Multiplexing in cell biology is the unveiling of several (Xn) RNAs in its 2D or 3D biological context. Multiplexing has become a hot topic in neurosciences, oncobiology, disease target diagnostics, development, behavioural studies, etc. Several techniques have been developed to allow multiplex imaging; examples of such are FISSEQ, instaSEQ, osmFISH, STARmap, MERFISH and seqFISH.
The advantage of Multiplexing is its ability to deliver the spatial and sequence information of multiple gene products. In fact, up until recently, RNAs could be sequenced in bulk, or at the single-cell level, but the tissue environment information (the biological context) was lost. Nevertheless, understanding where genes are expressed and their surrounding environment, or microenvironment, might reveal the molecular basis of development, brain function, neurodegenerative diseases and cancer.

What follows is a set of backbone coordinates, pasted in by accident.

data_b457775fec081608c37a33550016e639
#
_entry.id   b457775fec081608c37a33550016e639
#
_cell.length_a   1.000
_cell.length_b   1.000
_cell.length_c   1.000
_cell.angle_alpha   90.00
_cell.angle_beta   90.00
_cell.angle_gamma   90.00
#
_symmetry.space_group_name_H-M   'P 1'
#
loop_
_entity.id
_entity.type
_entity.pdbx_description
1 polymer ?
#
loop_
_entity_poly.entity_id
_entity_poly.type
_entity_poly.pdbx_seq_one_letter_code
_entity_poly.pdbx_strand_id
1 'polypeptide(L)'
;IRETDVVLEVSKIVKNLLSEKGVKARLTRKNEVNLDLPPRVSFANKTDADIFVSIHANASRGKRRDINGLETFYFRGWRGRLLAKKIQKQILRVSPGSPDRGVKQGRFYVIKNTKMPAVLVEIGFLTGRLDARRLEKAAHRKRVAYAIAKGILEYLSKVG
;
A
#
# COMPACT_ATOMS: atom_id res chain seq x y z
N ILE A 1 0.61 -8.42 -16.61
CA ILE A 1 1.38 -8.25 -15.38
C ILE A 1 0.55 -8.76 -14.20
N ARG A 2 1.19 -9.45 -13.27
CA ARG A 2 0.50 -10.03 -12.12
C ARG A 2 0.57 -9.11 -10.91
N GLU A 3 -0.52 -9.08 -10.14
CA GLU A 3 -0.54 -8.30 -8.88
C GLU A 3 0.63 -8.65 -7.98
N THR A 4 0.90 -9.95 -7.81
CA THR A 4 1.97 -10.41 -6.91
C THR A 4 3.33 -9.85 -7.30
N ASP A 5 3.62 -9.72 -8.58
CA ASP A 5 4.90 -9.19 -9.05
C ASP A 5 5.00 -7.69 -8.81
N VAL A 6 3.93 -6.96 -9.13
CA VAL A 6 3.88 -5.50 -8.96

Multiplexing hybridisation experiments proceed with several rounds of hybridisation and detection. These rounds are executed sequentially in the same sample. In order to be able to stain (Xn) molecules, the probes must be removed, and the sample needs to be hybridised again, this can be achieved by attaching a microfluidic system to the Dragonfly Spinning disk confocal system.
Mechanistically, fluorescent probes label the hybridised RNA molecules, the image data is acquired (typically a volumetric montage is scanned), and the probes are washed away. After each image dataset is acquired, a “strip and wash” step is followed by another hybridisation round. This procedure is repeated N times and results in large volumes of encoded image data. In the infographic below, we explain the sequential steps required to acquire multiplex imaging with the Dragonfly confocal.